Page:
Hummy Song is a PhD candidate in Health Policy Management at the Harvard Graduate School of Arts and Sciences and Harvard Business School. Her research focuses on health care operations, specifically factors that affect the productivity of the health care workforce and the implications for operational efficiency and quality of care.
Hummy received an AB in History with a secondary field in Psychology from Harvard College. She holds an MPP from the Harvard Kennedy School of Government, where she focused on global health and development policy. Prior to her master’s program, she worked with the Campaign for Tobacco-Free Kids on international tobacco control policy development and implementation. She also worked as a policy analyst at The Century Foundation.
During and since her master’s program, Hummy has worked with several organizations that are engaged in health care delivery and community health worker programs in the U.S. and in developing countries. She has designed willingness-to-pay studies for global health organizations, and has executed randomized control trials and observational studies in sub-Saharan Africa on health-related topics.
Currently, she is working on projects that examine various operational and organizational factors that may affect worker productivity and quality of care.
The Diseconomies of Queue Pooling: An Empirical Investigation of Emergency Department Length of Stay
We conduct an empirical investigation of the impact of two different queue management systems on throughput times. Using an Emergency Department's (ED) patient-level data (N = 231,081) from 2007 to 2010, we find that patients' lengths of stay (LOS) were longer when physicians were assigned patients under a pooled queuing system, compared to when each physician operated under a dedicated queuing system. The dedicated queuing system resulted in a 10 percent decrease in LOS—a 32-minute reduction in LOS for an average patient of medium severity in this ED. We propose that the dedicated queuing system yielded shorter throughput times because it provided physicians with greater ability and incentive to manage their patients' flow through the ED from arrival to discharge. Consistent with social loafing theory, our analysis shows that patients were treated and discharged at a faster rate in the dedicated queuing system than in the pooled queuing system. We conduct additional analyses to rule out alternate explanations, such as stinting on care and decreased quality of care. Our paper has implications for health care organizations and others seeking to reduce throughput time, resource utilization, and costs.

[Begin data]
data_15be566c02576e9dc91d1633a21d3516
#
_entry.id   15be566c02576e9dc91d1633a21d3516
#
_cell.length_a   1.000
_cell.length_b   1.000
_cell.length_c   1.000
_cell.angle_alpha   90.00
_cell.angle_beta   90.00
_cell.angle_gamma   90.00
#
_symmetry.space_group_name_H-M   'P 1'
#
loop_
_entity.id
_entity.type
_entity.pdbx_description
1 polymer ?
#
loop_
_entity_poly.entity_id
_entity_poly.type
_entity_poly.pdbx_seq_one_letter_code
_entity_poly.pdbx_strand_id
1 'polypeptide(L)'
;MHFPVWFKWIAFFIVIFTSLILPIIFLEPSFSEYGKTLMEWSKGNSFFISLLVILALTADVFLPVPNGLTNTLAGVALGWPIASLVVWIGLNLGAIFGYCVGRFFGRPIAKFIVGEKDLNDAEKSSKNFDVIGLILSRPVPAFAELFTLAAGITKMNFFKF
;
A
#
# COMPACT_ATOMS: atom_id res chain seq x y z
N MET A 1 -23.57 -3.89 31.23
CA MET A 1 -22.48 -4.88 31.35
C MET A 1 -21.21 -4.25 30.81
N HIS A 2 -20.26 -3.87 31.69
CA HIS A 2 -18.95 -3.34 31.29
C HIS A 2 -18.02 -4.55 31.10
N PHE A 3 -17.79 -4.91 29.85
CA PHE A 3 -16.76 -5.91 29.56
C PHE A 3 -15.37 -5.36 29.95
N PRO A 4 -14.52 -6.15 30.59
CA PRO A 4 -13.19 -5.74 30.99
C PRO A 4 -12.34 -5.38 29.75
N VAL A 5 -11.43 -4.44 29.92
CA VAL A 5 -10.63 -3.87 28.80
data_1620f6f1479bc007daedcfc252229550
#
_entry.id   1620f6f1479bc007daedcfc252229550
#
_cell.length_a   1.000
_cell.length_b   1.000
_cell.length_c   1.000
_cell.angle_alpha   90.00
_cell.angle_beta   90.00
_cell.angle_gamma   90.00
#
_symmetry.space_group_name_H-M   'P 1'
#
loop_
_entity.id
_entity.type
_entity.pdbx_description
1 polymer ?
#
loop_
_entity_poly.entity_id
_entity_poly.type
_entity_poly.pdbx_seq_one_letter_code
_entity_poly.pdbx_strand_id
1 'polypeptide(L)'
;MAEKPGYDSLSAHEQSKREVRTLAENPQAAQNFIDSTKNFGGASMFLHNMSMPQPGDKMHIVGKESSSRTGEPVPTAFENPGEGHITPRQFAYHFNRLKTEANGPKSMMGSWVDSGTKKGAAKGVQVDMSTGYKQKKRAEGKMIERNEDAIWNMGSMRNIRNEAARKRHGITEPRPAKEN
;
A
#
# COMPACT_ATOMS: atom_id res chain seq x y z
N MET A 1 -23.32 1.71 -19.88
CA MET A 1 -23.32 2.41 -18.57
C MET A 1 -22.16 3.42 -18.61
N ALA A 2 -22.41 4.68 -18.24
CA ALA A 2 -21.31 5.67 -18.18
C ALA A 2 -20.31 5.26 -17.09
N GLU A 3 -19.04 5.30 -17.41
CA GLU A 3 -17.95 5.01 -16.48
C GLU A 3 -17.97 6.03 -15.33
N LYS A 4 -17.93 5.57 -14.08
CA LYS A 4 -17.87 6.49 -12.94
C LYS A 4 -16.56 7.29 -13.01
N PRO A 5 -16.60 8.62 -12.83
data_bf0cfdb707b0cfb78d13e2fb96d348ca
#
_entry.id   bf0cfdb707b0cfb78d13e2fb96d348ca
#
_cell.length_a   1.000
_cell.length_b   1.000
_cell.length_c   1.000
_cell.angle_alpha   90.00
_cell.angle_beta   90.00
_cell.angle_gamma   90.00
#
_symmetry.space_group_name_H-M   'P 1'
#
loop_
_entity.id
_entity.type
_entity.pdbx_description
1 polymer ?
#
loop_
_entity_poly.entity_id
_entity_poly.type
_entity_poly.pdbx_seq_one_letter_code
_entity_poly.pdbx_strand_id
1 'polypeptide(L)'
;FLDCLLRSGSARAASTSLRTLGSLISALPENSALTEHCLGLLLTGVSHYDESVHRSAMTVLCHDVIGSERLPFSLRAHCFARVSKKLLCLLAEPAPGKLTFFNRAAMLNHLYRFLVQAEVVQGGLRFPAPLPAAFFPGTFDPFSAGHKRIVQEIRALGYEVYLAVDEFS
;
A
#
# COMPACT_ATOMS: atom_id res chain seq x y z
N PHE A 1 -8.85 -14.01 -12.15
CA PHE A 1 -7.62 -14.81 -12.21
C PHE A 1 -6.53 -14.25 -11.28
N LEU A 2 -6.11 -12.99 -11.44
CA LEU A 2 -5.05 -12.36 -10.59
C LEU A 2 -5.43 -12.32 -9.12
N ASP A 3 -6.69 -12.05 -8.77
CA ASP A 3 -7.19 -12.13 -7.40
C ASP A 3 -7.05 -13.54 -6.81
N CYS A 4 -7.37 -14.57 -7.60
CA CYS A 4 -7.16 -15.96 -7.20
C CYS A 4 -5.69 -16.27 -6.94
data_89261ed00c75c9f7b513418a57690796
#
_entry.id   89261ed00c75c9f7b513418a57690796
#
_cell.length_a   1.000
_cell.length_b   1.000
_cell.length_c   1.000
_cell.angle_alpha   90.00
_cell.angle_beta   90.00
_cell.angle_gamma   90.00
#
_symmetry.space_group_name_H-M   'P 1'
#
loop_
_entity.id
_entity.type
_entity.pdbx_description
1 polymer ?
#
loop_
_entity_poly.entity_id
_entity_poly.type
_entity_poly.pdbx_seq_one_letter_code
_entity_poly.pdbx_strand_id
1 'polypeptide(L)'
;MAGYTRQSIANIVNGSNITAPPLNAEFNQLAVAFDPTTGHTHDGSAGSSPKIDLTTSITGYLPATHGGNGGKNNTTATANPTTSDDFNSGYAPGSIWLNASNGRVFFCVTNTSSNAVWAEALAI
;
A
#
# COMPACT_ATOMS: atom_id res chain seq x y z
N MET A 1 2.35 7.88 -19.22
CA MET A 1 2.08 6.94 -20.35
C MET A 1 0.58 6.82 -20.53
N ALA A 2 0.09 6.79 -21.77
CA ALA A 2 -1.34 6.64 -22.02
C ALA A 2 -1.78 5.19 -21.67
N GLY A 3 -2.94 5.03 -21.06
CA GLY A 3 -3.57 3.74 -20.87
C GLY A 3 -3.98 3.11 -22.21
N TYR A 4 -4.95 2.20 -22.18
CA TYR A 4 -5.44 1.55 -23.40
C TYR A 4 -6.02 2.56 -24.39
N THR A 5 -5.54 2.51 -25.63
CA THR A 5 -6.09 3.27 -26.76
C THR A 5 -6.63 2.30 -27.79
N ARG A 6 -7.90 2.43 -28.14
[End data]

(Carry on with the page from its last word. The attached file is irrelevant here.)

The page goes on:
Management Practices and Processes;
Health Care and Treatment;